Public defender unloads on Superintendent Johnson over gun database

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CHICAGO — Another week, another round of finger-pointing over who’s responsible for stopping Chicago’s gun violence.

On Wednesday, Cook County Public Defender Amy Campanelli unloaded on Police Superintendent Eddie Johnson.

“He needs to look within,” she said. “Do we need another Police Accountability Task Force to tell him what his police officers have been doing for the last 40 years and why the community doesn’t trust them?”

Campanelli set her sights on Johnson after he unveiled the gun offender dashboard Monday.

The website will track felony gun cases through the Cook County court system.

Johnson said the “Gun Offenders Dashboard” also tracks whether those accused of gun offenses were able to post bail.

Johnson said the point of the website is not to blame judges for someone committing a crime with a gun, but to send a message of accountability.

Johnson has long blamed Chicago’s continuing violence on gun offenders who quickly bond out and return to their violent ways.

Johnson said the public needs to know about gun offenders released on bond who commit violent offenses.

“This is just merely an attempt to be transparent with everything we have going on in the judicial system,” Johnson said.
Campanelli is demanding Johnson take down the website.

“Even sex offenders don’t go on a registry until they’ve been convicted,” Campanelli said. “He has now put out all these people’s names on a dashboard who have not been convicted of the offense they are charged with and made them wear a Scarlett Letter.”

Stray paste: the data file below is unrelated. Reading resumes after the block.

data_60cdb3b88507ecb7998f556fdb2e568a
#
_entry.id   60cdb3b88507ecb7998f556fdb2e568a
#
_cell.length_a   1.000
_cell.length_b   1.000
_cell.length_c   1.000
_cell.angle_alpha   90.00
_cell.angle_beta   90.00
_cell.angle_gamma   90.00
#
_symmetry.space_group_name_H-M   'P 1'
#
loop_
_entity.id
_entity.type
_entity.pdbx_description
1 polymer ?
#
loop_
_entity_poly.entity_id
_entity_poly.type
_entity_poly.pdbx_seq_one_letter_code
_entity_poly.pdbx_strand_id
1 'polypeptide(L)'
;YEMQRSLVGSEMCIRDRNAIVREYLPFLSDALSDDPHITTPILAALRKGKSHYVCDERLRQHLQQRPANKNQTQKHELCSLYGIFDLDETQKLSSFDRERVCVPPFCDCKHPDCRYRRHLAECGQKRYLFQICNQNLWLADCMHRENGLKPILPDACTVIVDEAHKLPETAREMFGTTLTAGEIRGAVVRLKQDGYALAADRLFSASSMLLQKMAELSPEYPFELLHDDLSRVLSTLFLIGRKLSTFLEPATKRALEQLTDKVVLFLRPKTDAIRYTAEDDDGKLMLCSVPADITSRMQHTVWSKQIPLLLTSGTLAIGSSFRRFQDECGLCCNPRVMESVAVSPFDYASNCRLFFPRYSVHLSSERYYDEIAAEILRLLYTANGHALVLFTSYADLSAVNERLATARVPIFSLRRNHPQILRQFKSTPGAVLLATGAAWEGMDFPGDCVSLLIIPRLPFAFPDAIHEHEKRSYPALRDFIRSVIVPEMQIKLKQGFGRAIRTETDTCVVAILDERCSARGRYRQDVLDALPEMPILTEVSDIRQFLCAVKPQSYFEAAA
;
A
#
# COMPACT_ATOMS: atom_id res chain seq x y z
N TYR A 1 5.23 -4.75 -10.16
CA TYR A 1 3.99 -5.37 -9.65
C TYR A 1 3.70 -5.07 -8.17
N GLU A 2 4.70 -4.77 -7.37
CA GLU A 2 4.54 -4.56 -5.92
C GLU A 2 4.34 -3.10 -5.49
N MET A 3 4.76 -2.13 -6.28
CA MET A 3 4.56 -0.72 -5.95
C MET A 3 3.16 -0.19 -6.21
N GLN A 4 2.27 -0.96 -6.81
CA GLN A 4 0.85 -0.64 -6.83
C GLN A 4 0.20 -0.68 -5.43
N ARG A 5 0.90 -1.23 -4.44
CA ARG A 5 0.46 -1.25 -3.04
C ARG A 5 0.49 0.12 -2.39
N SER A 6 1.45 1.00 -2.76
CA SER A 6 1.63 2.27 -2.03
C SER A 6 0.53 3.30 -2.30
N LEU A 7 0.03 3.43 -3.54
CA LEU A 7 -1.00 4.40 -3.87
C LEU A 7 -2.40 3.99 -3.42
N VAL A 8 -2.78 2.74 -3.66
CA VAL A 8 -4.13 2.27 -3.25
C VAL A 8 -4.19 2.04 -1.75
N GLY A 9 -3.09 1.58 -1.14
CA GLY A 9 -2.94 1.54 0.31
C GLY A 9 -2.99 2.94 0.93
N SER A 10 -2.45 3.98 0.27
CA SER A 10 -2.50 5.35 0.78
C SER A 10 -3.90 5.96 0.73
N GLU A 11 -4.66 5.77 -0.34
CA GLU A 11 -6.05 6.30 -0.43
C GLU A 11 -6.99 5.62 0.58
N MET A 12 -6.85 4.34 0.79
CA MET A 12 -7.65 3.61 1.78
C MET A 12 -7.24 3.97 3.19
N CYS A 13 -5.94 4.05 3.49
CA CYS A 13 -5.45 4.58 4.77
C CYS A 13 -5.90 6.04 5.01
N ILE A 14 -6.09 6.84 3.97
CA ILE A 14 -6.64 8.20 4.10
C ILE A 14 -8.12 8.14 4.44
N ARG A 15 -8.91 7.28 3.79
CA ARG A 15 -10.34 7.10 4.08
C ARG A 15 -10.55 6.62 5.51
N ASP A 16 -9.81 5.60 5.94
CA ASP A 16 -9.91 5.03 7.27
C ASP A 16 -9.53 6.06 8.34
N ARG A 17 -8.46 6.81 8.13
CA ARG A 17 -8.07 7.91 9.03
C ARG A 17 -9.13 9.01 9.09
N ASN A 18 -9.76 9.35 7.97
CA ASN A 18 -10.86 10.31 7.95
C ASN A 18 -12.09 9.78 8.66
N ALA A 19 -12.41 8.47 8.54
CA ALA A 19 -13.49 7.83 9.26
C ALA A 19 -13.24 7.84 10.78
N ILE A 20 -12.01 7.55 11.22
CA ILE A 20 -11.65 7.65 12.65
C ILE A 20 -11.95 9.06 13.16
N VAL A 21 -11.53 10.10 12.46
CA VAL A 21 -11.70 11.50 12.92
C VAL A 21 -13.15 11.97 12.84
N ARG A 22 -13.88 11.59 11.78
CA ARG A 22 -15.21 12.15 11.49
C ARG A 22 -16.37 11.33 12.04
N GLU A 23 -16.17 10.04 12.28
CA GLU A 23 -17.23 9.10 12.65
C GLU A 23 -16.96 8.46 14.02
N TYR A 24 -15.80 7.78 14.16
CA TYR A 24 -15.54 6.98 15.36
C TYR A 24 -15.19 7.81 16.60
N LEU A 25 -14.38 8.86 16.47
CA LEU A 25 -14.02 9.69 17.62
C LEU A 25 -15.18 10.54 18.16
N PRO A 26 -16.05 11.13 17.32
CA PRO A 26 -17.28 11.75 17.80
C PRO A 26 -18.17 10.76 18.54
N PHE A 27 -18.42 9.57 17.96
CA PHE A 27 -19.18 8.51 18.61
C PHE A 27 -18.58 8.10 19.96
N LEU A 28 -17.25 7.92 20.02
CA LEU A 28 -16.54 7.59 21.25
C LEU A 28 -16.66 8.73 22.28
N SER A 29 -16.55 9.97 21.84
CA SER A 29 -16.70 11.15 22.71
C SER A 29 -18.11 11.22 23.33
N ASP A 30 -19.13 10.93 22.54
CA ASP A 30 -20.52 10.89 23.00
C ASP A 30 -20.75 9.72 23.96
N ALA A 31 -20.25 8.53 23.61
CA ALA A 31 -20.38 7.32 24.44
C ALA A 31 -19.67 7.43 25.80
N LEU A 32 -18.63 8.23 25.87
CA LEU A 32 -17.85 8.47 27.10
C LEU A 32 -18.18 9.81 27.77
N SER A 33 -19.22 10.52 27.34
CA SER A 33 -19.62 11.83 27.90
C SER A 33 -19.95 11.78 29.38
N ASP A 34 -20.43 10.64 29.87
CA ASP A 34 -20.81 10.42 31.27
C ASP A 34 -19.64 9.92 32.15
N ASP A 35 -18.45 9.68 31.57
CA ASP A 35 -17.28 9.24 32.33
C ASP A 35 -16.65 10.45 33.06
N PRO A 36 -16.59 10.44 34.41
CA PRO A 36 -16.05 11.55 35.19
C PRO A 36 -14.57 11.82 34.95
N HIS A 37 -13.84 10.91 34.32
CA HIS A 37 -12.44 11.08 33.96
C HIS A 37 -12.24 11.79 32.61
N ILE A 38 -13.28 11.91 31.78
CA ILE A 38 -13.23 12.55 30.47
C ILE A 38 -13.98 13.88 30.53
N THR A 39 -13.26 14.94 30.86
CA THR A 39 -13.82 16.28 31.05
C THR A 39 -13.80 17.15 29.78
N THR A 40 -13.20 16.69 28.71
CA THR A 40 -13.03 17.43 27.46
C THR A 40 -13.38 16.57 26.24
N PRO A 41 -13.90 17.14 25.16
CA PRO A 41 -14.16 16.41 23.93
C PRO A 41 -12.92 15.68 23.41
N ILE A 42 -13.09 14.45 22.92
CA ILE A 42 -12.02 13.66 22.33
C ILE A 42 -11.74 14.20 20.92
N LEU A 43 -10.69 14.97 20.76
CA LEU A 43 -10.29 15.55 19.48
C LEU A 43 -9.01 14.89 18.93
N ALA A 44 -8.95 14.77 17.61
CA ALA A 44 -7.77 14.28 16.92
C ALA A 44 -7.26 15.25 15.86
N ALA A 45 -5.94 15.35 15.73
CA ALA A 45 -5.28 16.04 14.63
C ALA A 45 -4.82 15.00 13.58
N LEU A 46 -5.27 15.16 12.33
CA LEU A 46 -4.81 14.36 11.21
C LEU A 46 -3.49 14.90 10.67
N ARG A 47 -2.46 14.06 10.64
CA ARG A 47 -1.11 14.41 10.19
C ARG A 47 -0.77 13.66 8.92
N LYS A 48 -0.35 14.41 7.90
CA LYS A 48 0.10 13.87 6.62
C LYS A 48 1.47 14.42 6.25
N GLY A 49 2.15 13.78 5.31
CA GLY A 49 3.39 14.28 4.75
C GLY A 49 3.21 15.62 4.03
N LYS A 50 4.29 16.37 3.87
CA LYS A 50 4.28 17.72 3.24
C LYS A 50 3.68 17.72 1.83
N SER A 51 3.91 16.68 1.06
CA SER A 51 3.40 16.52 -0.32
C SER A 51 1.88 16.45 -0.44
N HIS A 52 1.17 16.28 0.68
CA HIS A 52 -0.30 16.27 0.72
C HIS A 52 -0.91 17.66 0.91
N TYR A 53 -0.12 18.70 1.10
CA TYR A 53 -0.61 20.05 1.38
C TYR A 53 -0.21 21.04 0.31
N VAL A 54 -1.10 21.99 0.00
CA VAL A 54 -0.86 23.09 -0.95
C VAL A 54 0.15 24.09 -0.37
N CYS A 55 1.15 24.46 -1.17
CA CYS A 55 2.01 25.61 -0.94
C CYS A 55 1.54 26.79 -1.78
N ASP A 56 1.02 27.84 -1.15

Campanelli said the term “gun offender” includes anyone who illegally possesses a gun even someone who did not commit a violent offense. Also, she said the website mistakes the various types of bonds.

“The people that the judges are releasing on bond are not a danger or a flight risk,” she said.

On Monday, Johnson said police, prosecutors and judges must all do a better job.

“I’m not blaming judges for somebody else going out there picking up a gun and using it but what I do need their help on is sending that message of accountability,” he said.

Campanelli said it’s Johnson who needs to do better.

“Stop writing false police reports. Stop harassing people in certain neighborhoods and arresting whoever you feel like because they’re black and brown. Stop going into the wrong houses for search warrants and getting away with it,” she said.

CPD issued a response late Wednesday and said:

We will be drafting a formal response to Cook County Public Defender Campanelli. In the end, public defenders have a role to play and we respect that. Our job, however, is to be the voice for the voiceless – the victims of gun violence, not the perpetrators. All data in the bond portal is public, and is consistent with the information that most counties in Illinois already readily supply to their communities. Chicago has a right to a transparent criminal justice system, and we aim to help create it.

It is the just latest skirmish in this battle. Last month, Cook County Board President Toni Preckwinkle criticized Johnson and said, “The superintendent needs to figure out how to improve his closure rate for murders and for shootings if we’re going to address the violence in our neighborhoods.”

Mayor Lori Lightfoot defended Johnson against her former campaign rival’s attack.

“It’s July, not March, the election’s over,” she said.

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